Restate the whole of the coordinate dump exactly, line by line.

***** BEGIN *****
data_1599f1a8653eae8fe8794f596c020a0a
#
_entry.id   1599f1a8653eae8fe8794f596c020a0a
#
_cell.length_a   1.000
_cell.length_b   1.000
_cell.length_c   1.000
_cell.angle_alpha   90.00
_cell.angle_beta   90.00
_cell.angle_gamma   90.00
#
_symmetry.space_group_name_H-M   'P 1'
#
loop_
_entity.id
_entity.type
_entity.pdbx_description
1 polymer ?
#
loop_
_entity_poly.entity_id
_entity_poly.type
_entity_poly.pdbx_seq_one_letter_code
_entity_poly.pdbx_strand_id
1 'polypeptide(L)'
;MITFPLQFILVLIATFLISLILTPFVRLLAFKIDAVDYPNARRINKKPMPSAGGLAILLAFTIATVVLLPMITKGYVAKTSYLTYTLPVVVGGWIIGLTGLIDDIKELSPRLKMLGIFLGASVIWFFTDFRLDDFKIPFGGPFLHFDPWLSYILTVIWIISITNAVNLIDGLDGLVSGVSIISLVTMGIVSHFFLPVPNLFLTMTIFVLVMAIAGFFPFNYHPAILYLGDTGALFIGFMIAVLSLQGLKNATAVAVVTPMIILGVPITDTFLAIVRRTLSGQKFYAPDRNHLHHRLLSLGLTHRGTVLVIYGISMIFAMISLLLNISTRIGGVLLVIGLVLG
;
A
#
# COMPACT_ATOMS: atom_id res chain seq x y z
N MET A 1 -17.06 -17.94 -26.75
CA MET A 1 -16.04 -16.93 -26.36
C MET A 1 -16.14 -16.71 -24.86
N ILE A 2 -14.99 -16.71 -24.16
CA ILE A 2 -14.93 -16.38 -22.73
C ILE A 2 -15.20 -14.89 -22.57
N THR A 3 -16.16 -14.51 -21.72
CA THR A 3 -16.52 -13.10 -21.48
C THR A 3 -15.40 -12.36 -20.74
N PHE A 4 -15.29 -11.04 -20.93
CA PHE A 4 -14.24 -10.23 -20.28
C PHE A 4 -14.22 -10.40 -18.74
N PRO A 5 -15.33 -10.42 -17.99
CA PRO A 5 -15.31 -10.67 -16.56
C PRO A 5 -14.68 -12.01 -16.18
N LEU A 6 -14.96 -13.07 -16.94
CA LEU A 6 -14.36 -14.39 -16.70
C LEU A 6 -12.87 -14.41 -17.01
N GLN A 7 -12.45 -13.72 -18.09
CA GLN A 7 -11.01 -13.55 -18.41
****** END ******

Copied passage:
data_1599f1a8653eae8fe8794f596c020a0a
#
_entry.id   1599f1a8653eae8fe8794f596c020a0a
#
_cell.length_a   1.000
_cell.length_b   1.000
_cell.length_c   1.000
_cell.angle_alpha   90.00
_cell.angle_beta   90.00
_cell.angle_gamma   90.00
#
_symmetry.space_group_name_H-M   'P 1'
#
loop_
_entity.id
_entity.type
_entity.pdbx_description
1 polymer ?
#
loop_
_entity_poly.entity_id
_entity_poly.type
_entity_poly.pdbx_seq_one_letter_code
_entity_poly.pdbx_strand_id
1 'polypeptide(L)'
;MITFPLQFILVLIATFLISLILTPFVRLLAFKIDAVDYPNARRINKKPMPSAGGLAILLAFTIATVVLLPMITKGYVAKTSYLTYTLPVVVGGWIIGLTGLIDDIKELSPRLKMLGIFLGASVIWFFTDFRLDDFKIPFGGPFLHFDPWLSYILTVIWIISITNAVNLIDGLDGLVSGVSIISLVTMGIVSHFFLPVPNLFLTMTIFVLVMAIAGFFPFNYHPAILYLGDTGALFIGFMIAVLSLQGLKNATAVAVVTPMIILGVPITDTFLAIVRRTLSGQKFYAPDRNHLHHRLLSLGLTHRGTVLVIYGISMIFAMISLLLNISTRIGGVLLVIGLVLG
;
A
#
# COMPACT_ATOMS: atom_id res chain seq x y z
N MET A 1 -17.06 -17.94 -26.75
CA MET A 1 -16.04 -16.93 -26.36
C MET A 1 -16.14 -16.71 -24.86
N ILE A 2 -14.99 -16.71 -24.16
CA ILE A 2 -14.93 -16.38 -22.73
C ILE A 2 -15.20 -14.89 -22.57
N THR A 3 -16.16 -14.51 -21.72
CA THR A 3 -16.52 -13.10 -21.48
C THR A 3 -15.40 -12.36 -20.74
N PHE A 4 -15.29 -11.04 -20.93
CA PHE A 4 -14.24 -10.23 -20.28
C PHE A 4 -14.22 -10.40 -18.74
N PRO A 5 -15.33 -10.42 -17.99
CA PRO A 5 -15.31 -10.67 -16.56
C PRO A 5 -14.68 -12.01 -16.18
N LEU A 6 -14.96 -13.07 -16.94
CA LEU A 6 -14.36 -14.39 -16.70
C LEU A 6 -12.87 -14.41 -17.01
N GLN A 7 -12.45 -13.72 -18.09
CA GLN A 7 -11.01 -13.55 -18.41